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Reading books about stuff

Submitted by on Thursday, 17 February 2011 One Comment

Though he’s finished all the “Diary of a Wimpy Kid” books and the 10-volume “39 Clues” series – does that make it 390 Clues? – Big Guy is not much on stories. He has a Percy Jackson boxed set waiting for him, as well as the Guardians of Ga’hoole, but he has still complains that there’s nothing he wants to read.

Part of the problem is that I bought the books – granted, I bought them after he expressed an interest, but he seems to have forgotten that. Another factor is that the reading is part of his official homework, and if it’s official homework you must growl, stomp and scowl.

“I hate reading!” he’ll howl.

Except he’s lying. What he really hates is being told what to do, and books that I purchased, coupled with a minutes log and a “thou shalt read” edict, crawl up his back. I almost wish I’d never told him that reading was required, because it took the fun out of it for him. He would have figured it out eventually, but maybe we would have had one more good year before he reached the protest point.

I could see the glazed look. I could see the glances away from the pages that resulted in him spending more time contemplating his navel than absorbing the book. So I made him a deal: Bedtime is eight, unless you want to read. If you do, we’ll turn out the lights at 8:30.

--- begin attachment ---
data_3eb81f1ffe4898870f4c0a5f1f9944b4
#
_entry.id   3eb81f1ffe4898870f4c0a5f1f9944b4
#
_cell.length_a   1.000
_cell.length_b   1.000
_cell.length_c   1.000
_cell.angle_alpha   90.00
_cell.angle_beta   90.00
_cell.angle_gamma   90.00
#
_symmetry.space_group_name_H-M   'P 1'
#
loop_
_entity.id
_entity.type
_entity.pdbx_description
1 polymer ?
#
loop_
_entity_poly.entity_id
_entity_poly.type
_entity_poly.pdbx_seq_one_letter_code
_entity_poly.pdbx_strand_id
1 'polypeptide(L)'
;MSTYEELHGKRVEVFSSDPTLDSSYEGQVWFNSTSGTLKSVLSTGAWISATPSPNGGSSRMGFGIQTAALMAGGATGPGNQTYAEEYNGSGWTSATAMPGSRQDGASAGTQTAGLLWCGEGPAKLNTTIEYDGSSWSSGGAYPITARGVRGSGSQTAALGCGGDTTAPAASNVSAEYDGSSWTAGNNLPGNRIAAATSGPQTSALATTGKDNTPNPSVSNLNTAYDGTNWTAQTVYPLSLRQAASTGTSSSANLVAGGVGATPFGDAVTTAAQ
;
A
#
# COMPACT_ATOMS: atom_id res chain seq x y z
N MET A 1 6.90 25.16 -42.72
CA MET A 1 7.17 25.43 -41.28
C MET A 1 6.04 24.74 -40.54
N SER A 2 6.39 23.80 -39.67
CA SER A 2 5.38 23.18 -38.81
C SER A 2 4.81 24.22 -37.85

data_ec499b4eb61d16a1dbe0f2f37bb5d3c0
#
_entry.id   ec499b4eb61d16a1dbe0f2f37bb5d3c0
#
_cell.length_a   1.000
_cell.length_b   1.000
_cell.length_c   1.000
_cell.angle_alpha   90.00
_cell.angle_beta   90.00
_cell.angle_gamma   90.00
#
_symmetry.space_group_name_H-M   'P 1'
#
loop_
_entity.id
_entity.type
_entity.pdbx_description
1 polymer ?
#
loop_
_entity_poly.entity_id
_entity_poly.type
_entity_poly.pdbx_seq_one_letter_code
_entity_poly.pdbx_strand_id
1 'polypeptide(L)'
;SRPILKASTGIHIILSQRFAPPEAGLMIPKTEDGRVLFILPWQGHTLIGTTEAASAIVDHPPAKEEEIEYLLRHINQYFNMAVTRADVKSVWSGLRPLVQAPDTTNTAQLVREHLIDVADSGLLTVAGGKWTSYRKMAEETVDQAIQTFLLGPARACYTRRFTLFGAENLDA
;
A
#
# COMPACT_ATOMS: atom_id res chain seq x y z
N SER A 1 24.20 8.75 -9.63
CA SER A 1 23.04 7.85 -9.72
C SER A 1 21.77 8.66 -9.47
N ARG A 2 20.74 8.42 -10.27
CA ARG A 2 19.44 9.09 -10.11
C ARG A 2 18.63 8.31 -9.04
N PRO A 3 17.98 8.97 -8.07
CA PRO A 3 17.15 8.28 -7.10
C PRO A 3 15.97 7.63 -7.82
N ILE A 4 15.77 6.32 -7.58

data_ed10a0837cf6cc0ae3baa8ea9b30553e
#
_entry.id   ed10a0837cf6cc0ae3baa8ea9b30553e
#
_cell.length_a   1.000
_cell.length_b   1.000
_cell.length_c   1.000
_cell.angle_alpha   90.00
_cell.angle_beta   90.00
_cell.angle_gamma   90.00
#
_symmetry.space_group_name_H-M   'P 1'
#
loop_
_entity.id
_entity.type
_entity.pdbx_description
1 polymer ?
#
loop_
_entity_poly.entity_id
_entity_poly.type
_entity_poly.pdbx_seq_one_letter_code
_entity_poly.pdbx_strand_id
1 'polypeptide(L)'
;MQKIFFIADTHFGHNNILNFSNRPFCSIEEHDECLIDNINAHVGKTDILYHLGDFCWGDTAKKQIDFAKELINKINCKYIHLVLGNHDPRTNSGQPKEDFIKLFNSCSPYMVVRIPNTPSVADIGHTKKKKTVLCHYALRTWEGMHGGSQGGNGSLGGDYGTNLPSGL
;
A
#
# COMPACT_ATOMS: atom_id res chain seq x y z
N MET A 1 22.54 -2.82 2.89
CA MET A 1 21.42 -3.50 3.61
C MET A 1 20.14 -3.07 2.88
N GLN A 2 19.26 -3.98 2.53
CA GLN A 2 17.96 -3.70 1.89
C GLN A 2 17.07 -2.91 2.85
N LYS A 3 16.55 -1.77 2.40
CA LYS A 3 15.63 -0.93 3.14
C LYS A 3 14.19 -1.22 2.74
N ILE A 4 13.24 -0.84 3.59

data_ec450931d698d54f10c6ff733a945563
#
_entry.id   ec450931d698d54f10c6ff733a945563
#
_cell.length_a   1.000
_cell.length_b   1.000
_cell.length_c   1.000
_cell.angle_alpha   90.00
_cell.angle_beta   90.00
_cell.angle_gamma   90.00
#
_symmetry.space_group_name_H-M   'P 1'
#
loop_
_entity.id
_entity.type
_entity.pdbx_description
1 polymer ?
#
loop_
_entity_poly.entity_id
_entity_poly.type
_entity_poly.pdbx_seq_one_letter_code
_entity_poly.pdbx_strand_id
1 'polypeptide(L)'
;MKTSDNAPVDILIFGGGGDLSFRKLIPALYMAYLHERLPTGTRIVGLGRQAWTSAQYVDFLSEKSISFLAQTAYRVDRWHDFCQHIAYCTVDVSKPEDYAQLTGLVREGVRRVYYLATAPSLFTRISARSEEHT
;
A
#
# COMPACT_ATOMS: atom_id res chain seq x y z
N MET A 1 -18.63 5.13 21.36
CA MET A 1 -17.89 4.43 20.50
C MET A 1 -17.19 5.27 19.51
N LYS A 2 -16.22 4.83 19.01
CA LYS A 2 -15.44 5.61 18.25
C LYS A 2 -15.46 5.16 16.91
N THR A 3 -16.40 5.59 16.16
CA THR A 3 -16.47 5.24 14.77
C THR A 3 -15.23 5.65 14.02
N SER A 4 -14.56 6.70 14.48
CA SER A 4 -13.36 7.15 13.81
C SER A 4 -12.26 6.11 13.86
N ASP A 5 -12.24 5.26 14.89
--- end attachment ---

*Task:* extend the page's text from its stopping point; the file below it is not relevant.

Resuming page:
And, luckily, there’s still the library. The wonderful, fabulous library chock full of books that no one’s telling him he has to read.  Shelves of books about stuff – soldiers and athletes and airplanes and cars – as opposed to those made-up tales that Mom tries to force on him. It’s stuff I’m usually not interested in at all, so I thank God every night that he can read it by himself with only the occasional assistance.

Suddenly, Big Guy loves reading. He’ll sit in bed for a half hour every night leafing through pages. He’s not necessarily reading every word on every page, but he’s learning.

He knows who the principals were on each side in World War II, and he can name a few neutral countries as well. He can tell a Sherman tank from an Abrams tank, and he can guess at the vintage of the Abrams based on its paint. He knows that the car of the future doesn’t exist in his head only – someone has actually built the prototype. And while high-speed rail might remain an unaffordable dream for California, he knows what high speed has achieved in other countries.

Most importantly, though, he’s far more fascinated than he is by any work of fiction. Many nights, he’s begging for extra time at 8:30.

Another evil plan works.

Copyright 2011 Debra Legg. All rights reserved.

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